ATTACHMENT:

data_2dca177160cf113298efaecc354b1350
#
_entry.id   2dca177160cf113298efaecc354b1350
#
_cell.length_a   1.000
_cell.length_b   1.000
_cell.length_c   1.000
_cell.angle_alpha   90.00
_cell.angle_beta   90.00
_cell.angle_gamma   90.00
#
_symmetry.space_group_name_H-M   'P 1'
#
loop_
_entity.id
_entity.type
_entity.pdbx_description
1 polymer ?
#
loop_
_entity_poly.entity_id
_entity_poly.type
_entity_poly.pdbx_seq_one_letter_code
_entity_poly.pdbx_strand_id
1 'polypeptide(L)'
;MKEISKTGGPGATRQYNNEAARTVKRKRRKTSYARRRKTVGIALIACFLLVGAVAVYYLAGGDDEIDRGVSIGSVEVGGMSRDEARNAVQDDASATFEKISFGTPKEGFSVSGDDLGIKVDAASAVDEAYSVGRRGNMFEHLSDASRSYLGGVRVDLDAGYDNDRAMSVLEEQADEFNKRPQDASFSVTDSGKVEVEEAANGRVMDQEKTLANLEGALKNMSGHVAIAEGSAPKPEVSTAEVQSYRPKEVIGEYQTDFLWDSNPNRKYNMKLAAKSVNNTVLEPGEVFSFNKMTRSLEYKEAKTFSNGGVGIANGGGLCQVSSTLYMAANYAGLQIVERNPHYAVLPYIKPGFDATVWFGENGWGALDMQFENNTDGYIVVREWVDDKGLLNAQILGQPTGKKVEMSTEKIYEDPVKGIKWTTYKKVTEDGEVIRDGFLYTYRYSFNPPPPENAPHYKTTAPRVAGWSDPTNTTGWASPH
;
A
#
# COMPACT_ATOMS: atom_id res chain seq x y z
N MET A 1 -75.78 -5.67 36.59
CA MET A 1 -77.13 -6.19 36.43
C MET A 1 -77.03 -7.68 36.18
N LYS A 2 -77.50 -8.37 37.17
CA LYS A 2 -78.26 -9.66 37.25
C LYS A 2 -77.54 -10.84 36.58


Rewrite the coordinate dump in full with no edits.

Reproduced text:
data_2dca177160cf113298efaecc354b1350
#
_entry.id   2dca177160cf113298efaecc354b1350
#
_cell.length_a   1.000
_cell.length_b   1.000
_cell.length_c   1.000
_cell.angle_alpha   90.00
_cell.angle_beta   90.00
_cell.angle_gamma   90.00
#
_symmetry.space_group_name_H-M   'P 1'
#
loop_
_entity.id
_entity.type
_entity.pdbx_description
1 polymer ?
#
loop_
_entity_poly.entity_id
_entity_poly.type
_entity_poly.pdbx_seq_one_letter_code
_entity_poly.pdbx_strand_id
1 'polypeptide(L)'
;MKEISKTGGPGATRQYNNEAARTVKRKRRKTSYARRRKTVGIALIACFLLVGAVAVYYLAGGDDEIDRGVSIGSVEVGGMSRDEARNAVQDDASATFEKISFGTPKEGFSVSGDDLGIKVDAASAVDEAYSVGRRGNMFEHLSDASRSYLGGVRVDLDAGYDNDRAMSVLEEQADEFNKRPQDASFSVTDSGKVEVEEAANGRVMDQEKTLANLEGALKNMSGHVAIAEGSAPKPEVSTAEVQSYRPKEVIGEYQTDFLWDSNPNRKYNMKLAAKSVNNTVLEPGEVFSFNKMTRSLEYKEAKTFSNGGVGIANGGGLCQVSSTLYMAANYAGLQIVERNPHYAVLPYIKPGFDATVWFGENGWGALDMQFENNTDGYIVVREWVDDKGLLNAQILGQPTGKKVEMSTEKIYEDPVKGIKWTTYKKVTEDGEVIRDGFLYTYRYSFNPPPPENAPHYKTTAPRVAGWSDPTNTTGWASPH
;
A
#
# COMPACT_ATOMS: atom_id res chain seq x y z
N MET A 1 -75.78 -5.67 36.59
CA MET A 1 -77.13 -6.19 36.43
C MET A 1 -77.03 -7.68 36.18
N LYS A 2 -77.50 -8.37 37.17
CA LYS A 2 -78.26 -9.66 37.25
C LYS A 2 -77.54 -10.84 36.58